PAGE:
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Muito paradão, mas a música anima um pouqinho. Se você não tem paciência aprenda a ter, porque o game exige bastante. É de arrancar os cabelos.
A little variety is thrown in
the form of some auto-scrolling skateboarding and some minor
puzzle elements, but this is yet another clumsy, repetitive, and
poorly controlling licensed film game.
Cool World is loosely tied to the movie, but the levels are ridiculous. The premise of this game should really have been closer to the movie's story. Often a game's plot needn't mirror the film on which it's based, but the game has to have enough reminiscent elements. This game is confusing and mildly irritating. This could have been a much better game with a more focused challenge.
My time is very valuable to me, and often I find that I dislike a game for keeping me occupied for long stretches of time. Thankfully, I only had to dedicate several minutes of my life to get enough sense of Cool World to write review of it. In fact, it was such an orgasmically enlightening gaming experience that I no longer have even the remotest inkling of desire to expend any more of my precious time with the game.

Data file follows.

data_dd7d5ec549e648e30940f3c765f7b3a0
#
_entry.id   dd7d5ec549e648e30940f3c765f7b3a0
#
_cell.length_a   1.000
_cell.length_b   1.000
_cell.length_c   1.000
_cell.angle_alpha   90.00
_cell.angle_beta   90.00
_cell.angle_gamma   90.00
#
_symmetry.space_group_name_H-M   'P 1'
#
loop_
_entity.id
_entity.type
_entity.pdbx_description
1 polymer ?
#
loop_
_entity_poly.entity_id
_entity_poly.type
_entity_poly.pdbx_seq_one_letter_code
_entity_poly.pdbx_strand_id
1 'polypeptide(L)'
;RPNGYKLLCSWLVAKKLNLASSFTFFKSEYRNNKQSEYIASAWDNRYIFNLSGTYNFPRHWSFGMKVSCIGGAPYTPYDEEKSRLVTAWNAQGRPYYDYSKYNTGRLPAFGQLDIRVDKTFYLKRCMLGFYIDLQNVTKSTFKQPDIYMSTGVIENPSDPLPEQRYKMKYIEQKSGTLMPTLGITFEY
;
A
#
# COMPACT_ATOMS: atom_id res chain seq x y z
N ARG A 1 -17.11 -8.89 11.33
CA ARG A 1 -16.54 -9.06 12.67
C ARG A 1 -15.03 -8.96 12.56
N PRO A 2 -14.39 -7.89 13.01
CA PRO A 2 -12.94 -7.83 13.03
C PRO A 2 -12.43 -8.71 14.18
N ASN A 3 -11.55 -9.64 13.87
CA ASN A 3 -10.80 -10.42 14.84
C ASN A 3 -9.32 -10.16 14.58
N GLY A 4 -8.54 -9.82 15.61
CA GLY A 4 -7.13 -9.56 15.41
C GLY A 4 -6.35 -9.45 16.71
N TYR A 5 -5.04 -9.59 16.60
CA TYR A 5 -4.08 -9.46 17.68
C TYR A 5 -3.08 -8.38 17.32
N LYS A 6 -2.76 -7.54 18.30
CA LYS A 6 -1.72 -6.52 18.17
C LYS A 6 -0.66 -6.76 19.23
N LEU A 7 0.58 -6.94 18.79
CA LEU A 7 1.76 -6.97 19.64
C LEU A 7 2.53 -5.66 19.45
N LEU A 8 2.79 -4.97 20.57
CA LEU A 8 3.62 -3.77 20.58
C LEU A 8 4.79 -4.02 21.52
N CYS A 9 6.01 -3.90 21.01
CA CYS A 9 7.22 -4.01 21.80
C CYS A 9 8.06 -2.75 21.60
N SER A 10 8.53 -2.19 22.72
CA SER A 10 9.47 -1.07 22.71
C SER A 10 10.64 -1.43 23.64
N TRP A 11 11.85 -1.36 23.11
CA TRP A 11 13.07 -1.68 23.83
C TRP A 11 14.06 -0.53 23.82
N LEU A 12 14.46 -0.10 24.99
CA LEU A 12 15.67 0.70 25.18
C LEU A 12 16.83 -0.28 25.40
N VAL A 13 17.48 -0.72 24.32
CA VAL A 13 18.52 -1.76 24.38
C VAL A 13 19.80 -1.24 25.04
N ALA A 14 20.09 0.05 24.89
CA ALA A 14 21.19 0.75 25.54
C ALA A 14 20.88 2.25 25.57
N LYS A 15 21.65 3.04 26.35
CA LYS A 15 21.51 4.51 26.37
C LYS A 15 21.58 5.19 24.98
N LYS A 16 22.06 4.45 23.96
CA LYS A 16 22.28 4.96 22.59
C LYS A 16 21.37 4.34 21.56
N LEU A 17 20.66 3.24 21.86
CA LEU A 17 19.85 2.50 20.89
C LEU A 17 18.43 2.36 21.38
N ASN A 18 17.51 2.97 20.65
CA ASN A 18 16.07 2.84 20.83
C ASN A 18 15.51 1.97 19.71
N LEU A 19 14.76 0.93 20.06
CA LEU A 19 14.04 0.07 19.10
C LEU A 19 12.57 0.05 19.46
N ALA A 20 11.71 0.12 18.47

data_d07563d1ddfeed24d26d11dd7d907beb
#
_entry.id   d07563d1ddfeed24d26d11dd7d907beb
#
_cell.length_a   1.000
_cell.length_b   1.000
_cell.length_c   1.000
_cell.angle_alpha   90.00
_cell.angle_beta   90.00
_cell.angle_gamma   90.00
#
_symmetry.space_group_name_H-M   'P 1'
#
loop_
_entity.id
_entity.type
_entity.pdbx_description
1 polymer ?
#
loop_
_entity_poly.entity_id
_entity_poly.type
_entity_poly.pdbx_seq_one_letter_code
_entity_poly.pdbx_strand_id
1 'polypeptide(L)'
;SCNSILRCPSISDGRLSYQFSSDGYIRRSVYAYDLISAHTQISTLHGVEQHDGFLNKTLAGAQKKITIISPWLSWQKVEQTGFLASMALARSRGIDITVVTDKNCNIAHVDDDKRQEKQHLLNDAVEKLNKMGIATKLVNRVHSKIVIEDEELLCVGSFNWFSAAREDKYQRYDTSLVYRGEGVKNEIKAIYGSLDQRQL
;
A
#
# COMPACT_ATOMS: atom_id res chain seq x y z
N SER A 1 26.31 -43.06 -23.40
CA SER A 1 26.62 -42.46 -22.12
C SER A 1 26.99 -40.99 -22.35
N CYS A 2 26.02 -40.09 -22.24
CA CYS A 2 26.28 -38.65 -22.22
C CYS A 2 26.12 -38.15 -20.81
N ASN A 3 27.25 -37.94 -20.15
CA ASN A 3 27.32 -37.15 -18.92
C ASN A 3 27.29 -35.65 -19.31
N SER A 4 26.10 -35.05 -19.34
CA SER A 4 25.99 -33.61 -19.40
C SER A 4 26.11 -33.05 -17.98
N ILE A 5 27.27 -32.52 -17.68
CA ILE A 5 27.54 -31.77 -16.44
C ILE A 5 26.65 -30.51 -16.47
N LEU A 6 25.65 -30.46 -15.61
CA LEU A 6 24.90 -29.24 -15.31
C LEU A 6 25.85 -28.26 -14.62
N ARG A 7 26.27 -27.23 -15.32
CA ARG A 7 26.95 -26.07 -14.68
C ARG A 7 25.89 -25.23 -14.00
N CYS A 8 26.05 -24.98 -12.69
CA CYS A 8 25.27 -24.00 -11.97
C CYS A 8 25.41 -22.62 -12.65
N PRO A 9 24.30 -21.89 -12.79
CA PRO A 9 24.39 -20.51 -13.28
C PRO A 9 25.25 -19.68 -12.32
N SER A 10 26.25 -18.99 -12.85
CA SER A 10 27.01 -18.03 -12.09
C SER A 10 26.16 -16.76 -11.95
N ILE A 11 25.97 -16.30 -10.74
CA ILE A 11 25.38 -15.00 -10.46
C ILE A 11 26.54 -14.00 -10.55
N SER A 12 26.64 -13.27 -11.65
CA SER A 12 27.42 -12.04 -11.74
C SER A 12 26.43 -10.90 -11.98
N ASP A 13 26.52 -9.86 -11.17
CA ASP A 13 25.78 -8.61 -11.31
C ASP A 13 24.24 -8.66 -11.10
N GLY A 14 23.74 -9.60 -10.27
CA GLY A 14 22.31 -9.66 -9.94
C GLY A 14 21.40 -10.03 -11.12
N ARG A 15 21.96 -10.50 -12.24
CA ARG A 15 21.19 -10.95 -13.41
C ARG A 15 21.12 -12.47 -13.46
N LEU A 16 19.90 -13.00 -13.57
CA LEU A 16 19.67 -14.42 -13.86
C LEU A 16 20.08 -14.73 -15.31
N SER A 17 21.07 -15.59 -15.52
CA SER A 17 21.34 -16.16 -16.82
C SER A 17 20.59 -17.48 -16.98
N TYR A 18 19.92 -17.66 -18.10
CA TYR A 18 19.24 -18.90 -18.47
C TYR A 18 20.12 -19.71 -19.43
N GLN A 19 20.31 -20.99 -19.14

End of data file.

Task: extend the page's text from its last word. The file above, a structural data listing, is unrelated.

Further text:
Cool World expects you to solve puzzles the old-fashioned way: by not giving you a clue as to where to go or what to do. Much like Who Framed Roger Rabbit? by the infamous LJN, the formula works. Even after wandering around the Cool World Streets (actual level name) for awhile, and trying unsuccessfully to avoid getting pelted by squirrel droppings encased in bullet shells, I still lacked the slightest idea of where to go. Throw in Atari 5200 graphics and a brutal lack of self-esteem and you have Cool World. Because if you have to say you’re cool, it probably means that you’re not.